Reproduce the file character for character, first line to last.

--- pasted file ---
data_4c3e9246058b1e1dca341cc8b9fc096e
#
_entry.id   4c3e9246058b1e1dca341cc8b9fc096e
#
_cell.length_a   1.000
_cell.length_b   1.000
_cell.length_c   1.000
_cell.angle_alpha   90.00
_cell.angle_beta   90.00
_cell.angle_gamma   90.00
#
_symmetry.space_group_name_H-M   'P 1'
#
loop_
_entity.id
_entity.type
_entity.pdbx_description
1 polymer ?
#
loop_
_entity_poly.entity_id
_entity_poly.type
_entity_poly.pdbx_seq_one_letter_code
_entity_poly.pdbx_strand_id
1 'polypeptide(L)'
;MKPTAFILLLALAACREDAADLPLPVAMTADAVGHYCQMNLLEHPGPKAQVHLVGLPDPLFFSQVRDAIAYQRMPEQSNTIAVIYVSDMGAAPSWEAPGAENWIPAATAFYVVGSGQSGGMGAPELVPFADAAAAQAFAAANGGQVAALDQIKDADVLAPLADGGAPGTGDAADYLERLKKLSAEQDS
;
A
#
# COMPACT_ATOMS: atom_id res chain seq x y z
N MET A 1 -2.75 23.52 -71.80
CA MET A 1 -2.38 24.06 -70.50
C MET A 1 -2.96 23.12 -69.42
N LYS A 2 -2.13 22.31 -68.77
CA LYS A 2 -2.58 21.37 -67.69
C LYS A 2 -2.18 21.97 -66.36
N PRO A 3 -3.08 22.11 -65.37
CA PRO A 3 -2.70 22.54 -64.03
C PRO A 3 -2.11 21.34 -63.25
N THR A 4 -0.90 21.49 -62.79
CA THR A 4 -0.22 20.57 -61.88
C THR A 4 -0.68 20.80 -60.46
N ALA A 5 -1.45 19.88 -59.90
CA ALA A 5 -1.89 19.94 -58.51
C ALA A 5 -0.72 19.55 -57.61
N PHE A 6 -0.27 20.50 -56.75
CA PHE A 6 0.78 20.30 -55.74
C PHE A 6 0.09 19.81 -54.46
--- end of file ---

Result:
data_4c3e9246058b1e1dca341cc8b9fc096e
#
_entry.id   4c3e9246058b1e1dca341cc8b9fc096e
#
_cell.length_a   1.000
_cell.length_b   1.000
_cell.length_c   1.000
_cell.angle_alpha   90.00
_cell.angle_beta   90.00
_cell.angle_gamma   90.00
#
_symmetry.space_group_name_H-M   'P 1'
#
loop_
_entity.id
_entity.type
_entity.pdbx_description
1 polymer ?
#
loop_
_entity_poly.entity_id
_entity_poly.type
_entity_poly.pdbx_seq_one_letter_code
_entity_poly.pdbx_strand_id
1 'polypeptide(L)'
;MKPTAFILLLALAACREDAADLPLPVAMTADAVGHYCQMNLLEHPGPKAQVHLVGLPDPLFFSQVRDAIAYQRMPEQSNTIAVIYVSDMGAAPSWEAPGAENWIPAATAFYVVGSGQSGGMGAPELVPFADAAAAQAFAAANGGQVAALDQIKDADVLAPLADGGAPGTGDAADYLERLKKLSAEQDS
;
A
#
# COMPACT_ATOMS: atom_id res chain seq x y z
N MET A 1 -2.75 23.52 -71.80
CA MET A 1 -2.38 24.06 -70.50
C MET A 1 -2.96 23.12 -69.42
N LYS A 2 -2.13 22.31 -68.77
CA LYS A 2 -2.58 21.37 -67.69
C LYS A 2 -2.18 21.97 -66.36
N PRO A 3 -3.08 22.11 -65.37
CA PRO A 3 -2.70 22.54 -64.03
C PRO A 3 -2.11 21.34 -63.25
N THR A 4 -0.90 21.49 -62.79
CA THR A 4 -0.22 20.57 -61.88
C THR A 4 -0.68 20.80 -60.46
N ALA A 5 -1.45 19.88 -59.90
CA ALA A 5 -1.89 19.94 -58.51
C ALA A 5 -0.72 19.55 -57.61
N PHE A 6 -0.27 20.50 -56.75
CA PHE A 6 0.78 20.30 -55.74
C PHE A 6 0.09 19.81 -54.46